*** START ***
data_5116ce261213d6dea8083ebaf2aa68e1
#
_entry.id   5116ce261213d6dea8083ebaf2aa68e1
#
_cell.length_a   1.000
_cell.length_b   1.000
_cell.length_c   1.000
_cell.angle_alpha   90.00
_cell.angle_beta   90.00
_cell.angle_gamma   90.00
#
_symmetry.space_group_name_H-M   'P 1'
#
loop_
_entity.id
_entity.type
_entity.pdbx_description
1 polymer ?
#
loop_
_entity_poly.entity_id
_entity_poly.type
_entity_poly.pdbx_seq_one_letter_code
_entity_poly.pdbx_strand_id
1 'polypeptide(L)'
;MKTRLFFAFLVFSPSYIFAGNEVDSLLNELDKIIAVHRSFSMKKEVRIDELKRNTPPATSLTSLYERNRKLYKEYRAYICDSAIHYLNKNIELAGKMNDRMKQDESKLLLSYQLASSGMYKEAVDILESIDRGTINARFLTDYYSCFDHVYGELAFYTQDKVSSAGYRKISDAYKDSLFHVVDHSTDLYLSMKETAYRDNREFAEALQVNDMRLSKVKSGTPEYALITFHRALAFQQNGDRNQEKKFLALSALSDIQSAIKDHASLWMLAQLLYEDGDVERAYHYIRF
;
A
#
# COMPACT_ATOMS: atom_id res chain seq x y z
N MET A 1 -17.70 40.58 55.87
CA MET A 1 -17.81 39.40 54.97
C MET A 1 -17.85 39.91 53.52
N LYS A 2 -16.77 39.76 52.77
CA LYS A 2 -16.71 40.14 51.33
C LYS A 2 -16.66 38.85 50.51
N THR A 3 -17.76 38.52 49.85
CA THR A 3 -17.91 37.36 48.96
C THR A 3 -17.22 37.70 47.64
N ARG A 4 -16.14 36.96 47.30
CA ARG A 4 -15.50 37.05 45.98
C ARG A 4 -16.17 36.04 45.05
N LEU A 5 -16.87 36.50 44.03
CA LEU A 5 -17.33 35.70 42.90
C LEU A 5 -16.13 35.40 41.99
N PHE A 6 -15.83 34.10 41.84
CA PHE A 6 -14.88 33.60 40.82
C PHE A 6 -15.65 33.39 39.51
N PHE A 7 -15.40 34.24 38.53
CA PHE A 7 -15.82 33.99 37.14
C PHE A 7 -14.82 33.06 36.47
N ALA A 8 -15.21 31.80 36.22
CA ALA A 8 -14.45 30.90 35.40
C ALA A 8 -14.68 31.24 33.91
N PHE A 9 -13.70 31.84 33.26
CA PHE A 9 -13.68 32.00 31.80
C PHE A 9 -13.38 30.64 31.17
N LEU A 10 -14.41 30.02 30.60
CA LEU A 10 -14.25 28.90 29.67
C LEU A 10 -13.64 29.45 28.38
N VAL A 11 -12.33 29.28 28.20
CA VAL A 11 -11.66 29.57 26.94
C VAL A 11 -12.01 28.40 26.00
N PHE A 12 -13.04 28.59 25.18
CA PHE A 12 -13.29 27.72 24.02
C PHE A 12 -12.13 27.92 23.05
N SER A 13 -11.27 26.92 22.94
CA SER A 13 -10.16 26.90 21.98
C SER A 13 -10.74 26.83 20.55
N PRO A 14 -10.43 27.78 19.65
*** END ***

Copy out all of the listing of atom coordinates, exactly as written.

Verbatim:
data_5116ce261213d6dea8083ebaf2aa68e1
#
_entry.id   5116ce261213d6dea8083ebaf2aa68e1
#
_cell.length_a   1.000
_cell.length_b   1.000
_cell.length_c   1.000
_cell.angle_alpha   90.00
_cell.angle_beta   90.00
_cell.angle_gamma   90.00
#
_symmetry.space_group_name_H-M   'P 1'
#
loop_
_entity.id
_entity.type
_entity.pdbx_description
1 polymer ?
#
loop_
_entity_poly.entity_id
_entity_poly.type
_entity_poly.pdbx_seq_one_letter_code
_entity_poly.pdbx_strand_id
1 'polypeptide(L)'
;MKTRLFFAFLVFSPSYIFAGNEVDSLLNELDKIIAVHRSFSMKKEVRIDELKRNTPPATSLTSLYERNRKLYKEYRAYICDSAIHYLNKNIELAGKMNDRMKQDESKLLLSYQLASSGMYKEAVDILESIDRGTINARFLTDYYSCFDHVYGELAFYTQDKVSSAGYRKISDAYKDSLFHVVDHSTDLYLSMKETAYRDNREFAEALQVNDMRLSKVKSGTPEYALITFHRALAFQQNGDRNQEKKFLALSALSDIQSAIKDHASLWMLAQLLYEDGDVERAYHYIRF
;
A
#
# COMPACT_ATOMS: atom_id res chain seq x y z
N MET A 1 -17.70 40.58 55.87
CA MET A 1 -17.81 39.40 54.97
C MET A 1 -17.85 39.91 53.52
N LYS A 2 -16.77 39.76 52.77
CA LYS A 2 -16.71 40.14 51.33
C LYS A 2 -16.66 38.85 50.51
N THR A 3 -17.76 38.52 49.85
CA THR A 3 -17.91 37.36 48.96
C THR A 3 -17.22 37.70 47.64
N ARG A 4 -16.14 36.96 47.30
CA ARG A 4 -15.50 37.05 45.98
C ARG A 4 -16.17 36.04 45.05
N LEU A 5 -16.87 36.50 44.03
CA LEU A 5 -17.33 35.70 42.90
C LEU A 5 -16.13 35.40 41.99
N PHE A 6 -15.83 34.10 41.84
CA PHE A 6 -14.88 33.60 40.82
C PHE A 6 -15.65 33.39 39.51
N PHE A 7 -15.40 34.24 38.53
CA PHE A 7 -15.82 33.99 37.14
C PHE A 7 -14.82 33.06 36.47
N ALA A 8 -15.21 31.80 36.22
CA ALA A 8 -14.45 30.90 35.40
C ALA A 8 -14.68 31.24 33.91
N PHE A 9 -13.70 31.84 33.26
CA PHE A 9 -13.68 32.00 31.80
C PHE A 9 -13.38 30.64 31.17
N LEU A 10 -14.41 30.02 30.60
CA LEU A 10 -14.25 28.90 29.67
C LEU A 10 -13.64 29.45 28.38
N VAL A 11 -12.33 29.28 28.20
CA VAL A 11 -11.66 29.57 26.94
C VAL A 11 -12.01 28.40 26.00
N PHE A 12 -13.04 28.59 25.18
CA PHE A 12 -13.29 27.72 24.02
C PHE A 12 -12.13 27.92 23.05
N SER A 13 -11.27 26.92 22.94
CA SER A 13 -10.16 26.90 21.98
C SER A 13 -10.74 26.83 20.55
N PRO A 14 -10.43 27.78 19.65